is a consideraton only in a non-cooperative removal of a zone.

If keys validating a delegation are removed, a "Parent Initiated
Validation" will likely ensue.

3.5 Expiration Of A Validation

When a SIG (KEY) RR generated by the parent for a child's key set
expires, there is no requirement that either side act.  The child may
simply wish to revert to an unsecured state.  A parent is under no
obligation to make sure that the child zone's are properly operated.

3.6 Other Adjustments

There is a scenario in which a child may want to have the parent
indicate that the child does not have a set of validated keys.  A
child may discover a problem with the key set, such as the loss of the
private keys (rm -f *) or the exposure of the keys to an untrusted
party.  In this case, the parent should have some means for the child
to request a change in state.

Note that the reverse transition is not necessarily desirable.  A
child should not be given the ability to claim that it has validated
keys without the parent doing the signing.  This draft assumes that
on-tree validation is the only permitted model, and this is what
drives the comment.  Off-tree validation needs much further
development before it can be accomodated in a secure manner.  When
such a model is used, then it might make sense for a child to request
being identified as secured without submitting keys for validation.

4 Requirements on the Validation Process

This section has not been complete yet.

4.1 Child Request For Validation

4.2 Parent Response to Child

4.3 Parent Notification Of Key Removal

4.4 Parent Data Retention




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5 IANA Considerations

This document does not place any requirements on the assigned numbers
authority.

6 Security Considerations

This entire document is a note on security considerations.  If the
zone key is mishandled, in a way that compromises its security, then
the security of its zone is compromised.

7 References

8 Author's Address

Edward Lewis
<lewis@tislabs.com>
3060 Washington Rd (Rte 97)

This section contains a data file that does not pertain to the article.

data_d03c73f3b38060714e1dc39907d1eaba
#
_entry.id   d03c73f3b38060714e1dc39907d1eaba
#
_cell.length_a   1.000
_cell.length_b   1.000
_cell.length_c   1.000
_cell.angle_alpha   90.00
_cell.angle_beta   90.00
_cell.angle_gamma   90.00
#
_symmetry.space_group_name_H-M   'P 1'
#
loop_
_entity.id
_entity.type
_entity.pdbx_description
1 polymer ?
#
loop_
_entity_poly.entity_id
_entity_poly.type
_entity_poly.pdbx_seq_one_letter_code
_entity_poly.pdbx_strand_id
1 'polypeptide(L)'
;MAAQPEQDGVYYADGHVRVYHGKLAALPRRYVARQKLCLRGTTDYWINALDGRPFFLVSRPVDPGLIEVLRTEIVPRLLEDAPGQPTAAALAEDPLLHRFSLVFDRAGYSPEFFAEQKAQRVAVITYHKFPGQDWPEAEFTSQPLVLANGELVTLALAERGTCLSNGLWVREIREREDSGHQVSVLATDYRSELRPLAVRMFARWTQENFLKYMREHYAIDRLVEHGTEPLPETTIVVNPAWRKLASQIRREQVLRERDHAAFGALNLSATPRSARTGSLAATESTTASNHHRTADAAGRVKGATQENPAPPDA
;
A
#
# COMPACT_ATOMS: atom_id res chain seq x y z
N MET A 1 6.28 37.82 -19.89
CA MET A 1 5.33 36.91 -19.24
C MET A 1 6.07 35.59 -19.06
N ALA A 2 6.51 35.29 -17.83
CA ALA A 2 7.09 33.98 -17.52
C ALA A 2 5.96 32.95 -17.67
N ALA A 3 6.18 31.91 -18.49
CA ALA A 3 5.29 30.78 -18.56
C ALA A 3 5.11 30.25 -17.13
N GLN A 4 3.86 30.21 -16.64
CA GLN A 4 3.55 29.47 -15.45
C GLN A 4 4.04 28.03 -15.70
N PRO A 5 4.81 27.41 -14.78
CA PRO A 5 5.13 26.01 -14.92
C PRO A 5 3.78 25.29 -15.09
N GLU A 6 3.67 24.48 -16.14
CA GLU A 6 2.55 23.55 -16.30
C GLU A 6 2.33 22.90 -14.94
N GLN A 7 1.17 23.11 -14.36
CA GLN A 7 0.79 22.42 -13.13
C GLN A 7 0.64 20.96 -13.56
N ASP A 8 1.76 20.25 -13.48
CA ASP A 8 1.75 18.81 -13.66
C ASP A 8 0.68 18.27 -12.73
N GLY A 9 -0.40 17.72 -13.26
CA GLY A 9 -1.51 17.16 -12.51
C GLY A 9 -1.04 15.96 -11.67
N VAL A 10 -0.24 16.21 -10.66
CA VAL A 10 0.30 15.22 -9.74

Glenwood, MD 21738
+1(443)259-2352

9 Acknowledgements

The following individuals and groups have made significant input into
the content of this document: the attendees of the NIC-SE work shop on
DNSSEC, May 18 and 19, 1999, also Olafur Gudmundsson, and Brian
Wellington.

A second workshop held by the CAIRN research network September 29 and
30th also provided input to this document.  Dan Massey has provided
input based upon this workshop and experience with DNSSEC in CAIRN.

10 Full Copyright Statement

Copyright (C) The Internet Society (1999,2000).  All Rights Reserved.

This document and translations of it may be copied and furnished to
others, and derivative works that comment on or otherwise explain it
or assist in its implementation may be prepared, copied, published and
distributed, in whole or in part, without restriction of any kind,
provided that the above copyright notice and this paragraph are
included on all such copies and derivative works.  However, this
document itself may not be modified in any way, such as by removing
the copyright notice or references to the Internet Society or other
Internet organizations, except as needed for the purpose of developing
Internet standards in which case the procedures for copyrights defined
in the Internet Standards process must be followed, or as required to
translate it into languages other than English.

The limited permissions granted above are perpetual and will not be
revoked by the Internet Society or its successors or assigns.

This document and the information contained herein is provided on an
"AS IS" basis and THE INTERNET SOCIETY AND THE INTERNET ENGINEERING

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TASK FORCE DISCLAIMS ALL WARRANTIES, EXPRESS OR IMPLIED, INCLUDING BUT
NOT LIMITED TO ANY WARRANTY THAT THE USE OF THE INFORMATION HEREIN
WILL NOT INFRINGE ANY RIGHTS OR ANY IMPLIED WARRANTIES OF